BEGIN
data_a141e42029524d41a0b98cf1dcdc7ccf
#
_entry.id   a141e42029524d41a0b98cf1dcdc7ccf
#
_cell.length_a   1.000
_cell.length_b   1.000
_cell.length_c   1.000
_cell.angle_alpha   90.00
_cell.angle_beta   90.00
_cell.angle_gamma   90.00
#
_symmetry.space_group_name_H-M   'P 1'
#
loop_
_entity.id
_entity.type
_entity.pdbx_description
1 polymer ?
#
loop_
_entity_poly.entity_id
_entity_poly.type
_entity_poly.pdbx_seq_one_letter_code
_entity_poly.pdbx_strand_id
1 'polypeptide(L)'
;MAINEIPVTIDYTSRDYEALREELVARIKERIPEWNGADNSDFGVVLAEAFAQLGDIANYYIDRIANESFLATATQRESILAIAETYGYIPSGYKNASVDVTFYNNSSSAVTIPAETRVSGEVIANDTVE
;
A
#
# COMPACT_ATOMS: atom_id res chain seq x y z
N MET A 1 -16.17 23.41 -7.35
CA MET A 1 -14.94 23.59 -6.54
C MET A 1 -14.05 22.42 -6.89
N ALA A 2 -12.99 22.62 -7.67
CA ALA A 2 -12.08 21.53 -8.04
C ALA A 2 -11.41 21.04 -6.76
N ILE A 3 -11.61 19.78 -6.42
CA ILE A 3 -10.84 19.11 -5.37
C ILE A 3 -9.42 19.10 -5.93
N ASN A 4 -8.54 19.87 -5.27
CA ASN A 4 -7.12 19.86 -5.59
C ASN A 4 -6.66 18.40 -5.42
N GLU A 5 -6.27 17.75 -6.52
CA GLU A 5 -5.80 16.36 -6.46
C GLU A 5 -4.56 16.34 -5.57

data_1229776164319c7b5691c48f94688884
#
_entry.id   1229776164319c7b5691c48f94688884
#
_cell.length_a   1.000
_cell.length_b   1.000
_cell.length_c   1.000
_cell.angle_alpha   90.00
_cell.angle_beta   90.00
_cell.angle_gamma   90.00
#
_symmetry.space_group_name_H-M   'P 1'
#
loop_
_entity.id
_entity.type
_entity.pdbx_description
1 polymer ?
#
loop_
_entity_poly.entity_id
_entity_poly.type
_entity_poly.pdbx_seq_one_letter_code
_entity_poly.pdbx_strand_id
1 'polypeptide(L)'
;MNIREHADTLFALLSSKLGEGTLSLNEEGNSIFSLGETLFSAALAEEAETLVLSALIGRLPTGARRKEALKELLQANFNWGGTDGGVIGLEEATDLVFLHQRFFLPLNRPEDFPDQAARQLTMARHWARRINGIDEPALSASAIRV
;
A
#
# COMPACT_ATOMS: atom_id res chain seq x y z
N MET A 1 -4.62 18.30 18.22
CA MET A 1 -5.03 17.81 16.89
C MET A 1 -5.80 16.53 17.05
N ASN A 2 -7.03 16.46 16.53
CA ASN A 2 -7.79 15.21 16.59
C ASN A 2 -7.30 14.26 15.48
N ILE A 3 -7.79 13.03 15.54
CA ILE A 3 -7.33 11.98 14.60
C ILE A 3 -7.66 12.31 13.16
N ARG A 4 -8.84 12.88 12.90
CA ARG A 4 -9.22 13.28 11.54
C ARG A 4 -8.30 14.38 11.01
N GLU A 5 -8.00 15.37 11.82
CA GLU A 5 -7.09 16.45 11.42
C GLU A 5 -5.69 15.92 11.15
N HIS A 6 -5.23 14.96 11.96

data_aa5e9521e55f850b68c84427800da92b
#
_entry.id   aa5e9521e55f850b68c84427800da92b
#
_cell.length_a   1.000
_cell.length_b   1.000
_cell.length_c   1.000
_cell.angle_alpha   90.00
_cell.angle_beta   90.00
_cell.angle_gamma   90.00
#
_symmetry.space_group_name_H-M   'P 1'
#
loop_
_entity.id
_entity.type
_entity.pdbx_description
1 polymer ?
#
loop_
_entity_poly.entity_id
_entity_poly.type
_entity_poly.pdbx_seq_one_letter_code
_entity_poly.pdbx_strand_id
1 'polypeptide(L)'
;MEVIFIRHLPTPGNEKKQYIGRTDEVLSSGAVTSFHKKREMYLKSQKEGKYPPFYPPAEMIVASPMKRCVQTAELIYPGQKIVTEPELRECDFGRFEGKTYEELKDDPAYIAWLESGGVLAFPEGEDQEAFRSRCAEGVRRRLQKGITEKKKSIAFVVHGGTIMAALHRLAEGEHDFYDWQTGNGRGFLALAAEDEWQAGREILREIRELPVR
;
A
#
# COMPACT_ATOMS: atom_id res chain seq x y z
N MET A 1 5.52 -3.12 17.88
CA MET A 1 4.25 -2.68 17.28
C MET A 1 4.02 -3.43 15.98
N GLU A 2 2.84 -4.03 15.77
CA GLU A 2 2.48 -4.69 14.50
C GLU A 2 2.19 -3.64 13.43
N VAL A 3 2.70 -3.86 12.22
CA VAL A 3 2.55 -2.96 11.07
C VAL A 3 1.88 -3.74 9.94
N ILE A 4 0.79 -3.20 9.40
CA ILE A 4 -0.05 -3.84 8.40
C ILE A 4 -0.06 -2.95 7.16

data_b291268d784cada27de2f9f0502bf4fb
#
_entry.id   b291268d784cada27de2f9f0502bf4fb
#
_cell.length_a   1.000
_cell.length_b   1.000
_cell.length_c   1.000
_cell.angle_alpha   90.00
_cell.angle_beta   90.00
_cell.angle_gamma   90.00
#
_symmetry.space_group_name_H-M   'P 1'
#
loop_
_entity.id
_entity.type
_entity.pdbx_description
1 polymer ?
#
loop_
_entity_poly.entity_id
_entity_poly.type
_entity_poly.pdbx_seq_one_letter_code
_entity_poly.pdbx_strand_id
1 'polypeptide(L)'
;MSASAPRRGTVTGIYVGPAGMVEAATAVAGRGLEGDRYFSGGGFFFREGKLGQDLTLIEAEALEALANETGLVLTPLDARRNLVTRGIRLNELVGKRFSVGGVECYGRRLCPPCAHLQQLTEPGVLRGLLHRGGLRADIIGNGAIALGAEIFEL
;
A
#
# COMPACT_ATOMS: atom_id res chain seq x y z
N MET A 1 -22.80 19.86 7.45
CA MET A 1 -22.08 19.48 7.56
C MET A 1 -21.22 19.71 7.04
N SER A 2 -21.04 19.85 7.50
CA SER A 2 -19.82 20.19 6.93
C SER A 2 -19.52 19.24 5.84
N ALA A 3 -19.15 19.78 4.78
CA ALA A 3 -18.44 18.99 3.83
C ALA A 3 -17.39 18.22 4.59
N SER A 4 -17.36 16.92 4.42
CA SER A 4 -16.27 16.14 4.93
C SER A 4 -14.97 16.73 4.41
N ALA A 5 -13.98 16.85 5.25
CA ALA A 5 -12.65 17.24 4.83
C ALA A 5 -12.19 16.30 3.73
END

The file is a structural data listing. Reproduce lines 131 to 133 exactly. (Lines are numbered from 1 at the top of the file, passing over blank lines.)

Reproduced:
N ILE A 4 0.79 -3.20 9.40
CA ILE A 4 -0.05 -3.84 8.40
C ILE A 4 -0.06 -2.95 7.16